So, all together, it is really joyful to be finding ways to share the inspiration of our robotics research with students from all age groups — from post-docs to pre-school! Enjoy, and please share these resources with the young engineers and curious learners in your life!

Update: There is another kids book that I helped with that has been published, this one on Space Exploration and the Solar System.  In this case my role was a fact checker for the primary author, Susan Hayes, verifying that the facts she included were correct.  It is a really fun book called “Space Adventure” and is a bit of an activity book too, with tear out pages to make things, stickers, etc.

Posted in Robots, Tensegrity.

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Hardware Validation of Tensegrity Simulator

When developing a new simulator, it is important to constantly verify with real hardware implementations that the resulting simulations are a reasonable reflection of reality, and not just pretty movies. We learned this early on when our first tensegrity robot simulations turned out to be violating basic laws of physics by harnessing “free-energy” generated by the unrealistic cable models built into the Bullet Physics Engine. We then spent significant time developing new and realistic elastic cable models which actually followed the laws of physics and didn’t introduce new energy into the system. In a prior paper we reported on motion capture experiments which validated that our NASA Tensegrity Robotics Toolkit matched the behavior of our six strut ReCTeR robot to within 1.3% error on position through dynamic motions.

The following video shows recent experiments to verify the behavior of our tensegrity “spine” simulations. As you will see in the following video, the basic behaviors of the simulation match well to the hardware prototype that we developed. Given that hardware is expensive to build, we made a 3 segment prototype which shows close agreement to our simulated 3-segment models, and thus we feel confident that the behavior of our larger simulated spines are realistic. The second video below shows some of those larger spine simulations which are controlled via neuroscience inspired “Central Pattern Generator” control networks.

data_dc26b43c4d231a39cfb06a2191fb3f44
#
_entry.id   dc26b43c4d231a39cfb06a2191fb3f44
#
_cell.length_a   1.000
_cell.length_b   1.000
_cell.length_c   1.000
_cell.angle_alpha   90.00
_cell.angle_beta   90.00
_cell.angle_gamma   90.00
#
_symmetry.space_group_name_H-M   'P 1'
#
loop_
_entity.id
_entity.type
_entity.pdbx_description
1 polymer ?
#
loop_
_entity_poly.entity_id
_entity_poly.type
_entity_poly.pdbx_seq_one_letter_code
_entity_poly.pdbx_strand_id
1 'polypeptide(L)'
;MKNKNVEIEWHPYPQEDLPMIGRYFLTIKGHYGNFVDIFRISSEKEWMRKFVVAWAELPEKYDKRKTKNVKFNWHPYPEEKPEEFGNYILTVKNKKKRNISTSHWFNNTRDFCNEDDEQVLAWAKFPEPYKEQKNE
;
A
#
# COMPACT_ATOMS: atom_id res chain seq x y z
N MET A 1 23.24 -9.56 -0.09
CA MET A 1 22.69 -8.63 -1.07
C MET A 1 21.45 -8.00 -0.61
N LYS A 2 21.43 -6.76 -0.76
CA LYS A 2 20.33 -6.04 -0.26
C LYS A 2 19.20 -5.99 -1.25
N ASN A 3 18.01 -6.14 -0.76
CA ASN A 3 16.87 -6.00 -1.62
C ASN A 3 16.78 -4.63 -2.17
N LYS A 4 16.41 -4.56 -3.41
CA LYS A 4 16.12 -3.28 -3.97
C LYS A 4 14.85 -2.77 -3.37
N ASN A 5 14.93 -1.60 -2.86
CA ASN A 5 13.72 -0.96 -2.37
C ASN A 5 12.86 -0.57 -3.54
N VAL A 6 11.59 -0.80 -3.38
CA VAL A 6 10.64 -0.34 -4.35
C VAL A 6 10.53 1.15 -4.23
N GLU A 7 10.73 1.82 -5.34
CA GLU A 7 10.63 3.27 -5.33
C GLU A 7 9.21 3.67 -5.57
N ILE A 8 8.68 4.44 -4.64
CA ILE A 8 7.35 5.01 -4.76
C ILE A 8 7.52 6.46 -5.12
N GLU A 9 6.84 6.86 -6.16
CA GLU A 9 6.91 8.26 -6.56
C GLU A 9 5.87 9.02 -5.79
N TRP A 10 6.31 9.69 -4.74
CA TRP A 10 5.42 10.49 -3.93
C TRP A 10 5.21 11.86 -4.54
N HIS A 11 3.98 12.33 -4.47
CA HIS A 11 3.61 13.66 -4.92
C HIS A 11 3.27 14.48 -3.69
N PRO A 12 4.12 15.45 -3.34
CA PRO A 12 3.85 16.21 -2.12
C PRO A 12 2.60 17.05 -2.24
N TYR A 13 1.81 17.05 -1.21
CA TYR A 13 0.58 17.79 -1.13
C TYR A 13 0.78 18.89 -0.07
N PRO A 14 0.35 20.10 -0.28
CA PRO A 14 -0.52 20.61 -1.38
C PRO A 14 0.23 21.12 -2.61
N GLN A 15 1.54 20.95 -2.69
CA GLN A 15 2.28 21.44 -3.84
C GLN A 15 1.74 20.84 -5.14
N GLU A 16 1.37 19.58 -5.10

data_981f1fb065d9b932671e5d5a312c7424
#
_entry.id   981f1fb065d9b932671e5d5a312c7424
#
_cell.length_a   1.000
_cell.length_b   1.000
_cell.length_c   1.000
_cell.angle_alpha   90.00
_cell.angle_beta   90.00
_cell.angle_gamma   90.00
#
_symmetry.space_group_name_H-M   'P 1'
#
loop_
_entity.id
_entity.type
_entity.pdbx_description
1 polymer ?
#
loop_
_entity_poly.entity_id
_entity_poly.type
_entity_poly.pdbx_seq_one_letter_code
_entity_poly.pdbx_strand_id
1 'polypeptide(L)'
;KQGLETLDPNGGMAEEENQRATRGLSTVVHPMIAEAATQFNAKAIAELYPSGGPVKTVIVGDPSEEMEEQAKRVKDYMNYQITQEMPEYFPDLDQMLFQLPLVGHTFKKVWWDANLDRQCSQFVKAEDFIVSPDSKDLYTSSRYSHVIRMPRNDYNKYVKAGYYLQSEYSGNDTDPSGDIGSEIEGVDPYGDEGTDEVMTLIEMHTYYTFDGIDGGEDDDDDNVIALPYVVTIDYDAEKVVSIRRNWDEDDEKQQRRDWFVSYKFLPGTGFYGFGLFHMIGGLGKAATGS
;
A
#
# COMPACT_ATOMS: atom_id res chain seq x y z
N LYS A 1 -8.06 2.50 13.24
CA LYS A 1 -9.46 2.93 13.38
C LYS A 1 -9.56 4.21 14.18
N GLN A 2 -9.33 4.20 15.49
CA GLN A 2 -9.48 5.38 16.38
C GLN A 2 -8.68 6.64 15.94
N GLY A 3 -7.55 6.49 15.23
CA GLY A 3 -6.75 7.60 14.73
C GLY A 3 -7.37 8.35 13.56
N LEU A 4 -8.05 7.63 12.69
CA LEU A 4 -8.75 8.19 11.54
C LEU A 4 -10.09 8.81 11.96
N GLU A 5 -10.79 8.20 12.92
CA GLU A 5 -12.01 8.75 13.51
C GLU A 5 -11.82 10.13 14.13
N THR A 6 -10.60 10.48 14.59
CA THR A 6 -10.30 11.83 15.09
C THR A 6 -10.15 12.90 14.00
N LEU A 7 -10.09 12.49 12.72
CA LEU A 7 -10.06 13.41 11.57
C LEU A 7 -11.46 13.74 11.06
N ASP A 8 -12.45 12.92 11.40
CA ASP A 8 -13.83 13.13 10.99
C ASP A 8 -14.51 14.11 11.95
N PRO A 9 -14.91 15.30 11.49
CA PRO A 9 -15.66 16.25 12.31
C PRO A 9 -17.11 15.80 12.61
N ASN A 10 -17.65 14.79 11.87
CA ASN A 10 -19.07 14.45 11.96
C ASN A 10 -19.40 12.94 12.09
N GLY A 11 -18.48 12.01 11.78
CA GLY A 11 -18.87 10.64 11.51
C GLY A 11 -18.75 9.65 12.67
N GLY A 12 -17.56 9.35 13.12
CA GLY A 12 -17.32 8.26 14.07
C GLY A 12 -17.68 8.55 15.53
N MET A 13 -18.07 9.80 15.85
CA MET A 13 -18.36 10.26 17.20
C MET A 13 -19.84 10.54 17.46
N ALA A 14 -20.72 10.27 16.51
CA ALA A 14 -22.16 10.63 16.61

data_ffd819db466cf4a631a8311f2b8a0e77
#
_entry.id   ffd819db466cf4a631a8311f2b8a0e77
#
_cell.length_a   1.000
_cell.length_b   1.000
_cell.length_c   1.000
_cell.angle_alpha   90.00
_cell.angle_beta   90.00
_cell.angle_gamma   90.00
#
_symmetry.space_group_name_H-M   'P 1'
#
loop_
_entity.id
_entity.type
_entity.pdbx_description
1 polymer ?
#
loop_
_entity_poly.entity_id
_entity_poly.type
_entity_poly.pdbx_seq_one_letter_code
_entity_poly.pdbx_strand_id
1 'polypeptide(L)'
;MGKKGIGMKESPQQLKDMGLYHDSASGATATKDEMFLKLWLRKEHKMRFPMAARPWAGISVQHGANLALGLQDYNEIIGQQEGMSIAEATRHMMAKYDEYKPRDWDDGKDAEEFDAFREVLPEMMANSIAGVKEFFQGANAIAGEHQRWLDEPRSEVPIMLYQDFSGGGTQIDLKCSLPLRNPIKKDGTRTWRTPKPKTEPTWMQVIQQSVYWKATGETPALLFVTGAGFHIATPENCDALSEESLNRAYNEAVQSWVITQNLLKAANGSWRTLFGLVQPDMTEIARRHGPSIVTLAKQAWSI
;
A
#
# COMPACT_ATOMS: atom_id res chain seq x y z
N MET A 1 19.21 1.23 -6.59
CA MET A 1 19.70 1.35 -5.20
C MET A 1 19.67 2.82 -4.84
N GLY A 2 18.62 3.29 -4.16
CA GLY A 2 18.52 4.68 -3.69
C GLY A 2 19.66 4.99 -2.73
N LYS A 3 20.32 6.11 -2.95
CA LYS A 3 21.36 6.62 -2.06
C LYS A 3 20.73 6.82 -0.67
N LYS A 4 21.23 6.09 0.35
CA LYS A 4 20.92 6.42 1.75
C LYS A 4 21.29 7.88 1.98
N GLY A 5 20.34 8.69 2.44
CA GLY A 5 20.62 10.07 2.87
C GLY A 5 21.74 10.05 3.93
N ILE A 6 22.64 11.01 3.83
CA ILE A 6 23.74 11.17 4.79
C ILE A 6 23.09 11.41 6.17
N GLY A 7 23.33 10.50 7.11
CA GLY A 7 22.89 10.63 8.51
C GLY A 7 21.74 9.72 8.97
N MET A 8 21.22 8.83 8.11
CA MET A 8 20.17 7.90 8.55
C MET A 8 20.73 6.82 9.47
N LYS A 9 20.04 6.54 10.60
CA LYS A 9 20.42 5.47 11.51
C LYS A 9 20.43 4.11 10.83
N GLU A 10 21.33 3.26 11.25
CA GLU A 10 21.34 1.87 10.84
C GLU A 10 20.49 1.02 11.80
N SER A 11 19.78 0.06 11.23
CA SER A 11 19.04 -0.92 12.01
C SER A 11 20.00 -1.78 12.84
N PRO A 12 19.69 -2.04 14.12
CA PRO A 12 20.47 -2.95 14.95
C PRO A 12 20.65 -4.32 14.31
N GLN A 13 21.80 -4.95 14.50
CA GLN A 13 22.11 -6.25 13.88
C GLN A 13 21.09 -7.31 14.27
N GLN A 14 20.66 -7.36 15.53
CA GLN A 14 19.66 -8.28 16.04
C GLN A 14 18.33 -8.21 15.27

Our full sized tensegrity spine simulations which shows their reactive adaptation to different terrains.

Posted in Bodies, Robots, Tensegrity.

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The Economist, Wired, and more Media Attention

Following closely on the heels of the release of the great NASA360 video a few weeks ago, we have had another wave of media attention on our tensegrity robotics research, culminating in coverage by the Economist in their Technology Quarterly section this week.

Along the way, we also were interviewed for an article in Wired Magazine, and had articles about our work appear in IEEE Spectrum and The Smithsonian.

I’m very honored by all the media attention!

To be complete, here are links to the massive amounts of global media coverage this work has received in recent years:

Popular Science and the Daily Planet

Tensegrity Robotics Goes Viral

Interviews, Media Coverage, and Deep Learning


Posted in Robots, Tensegrity.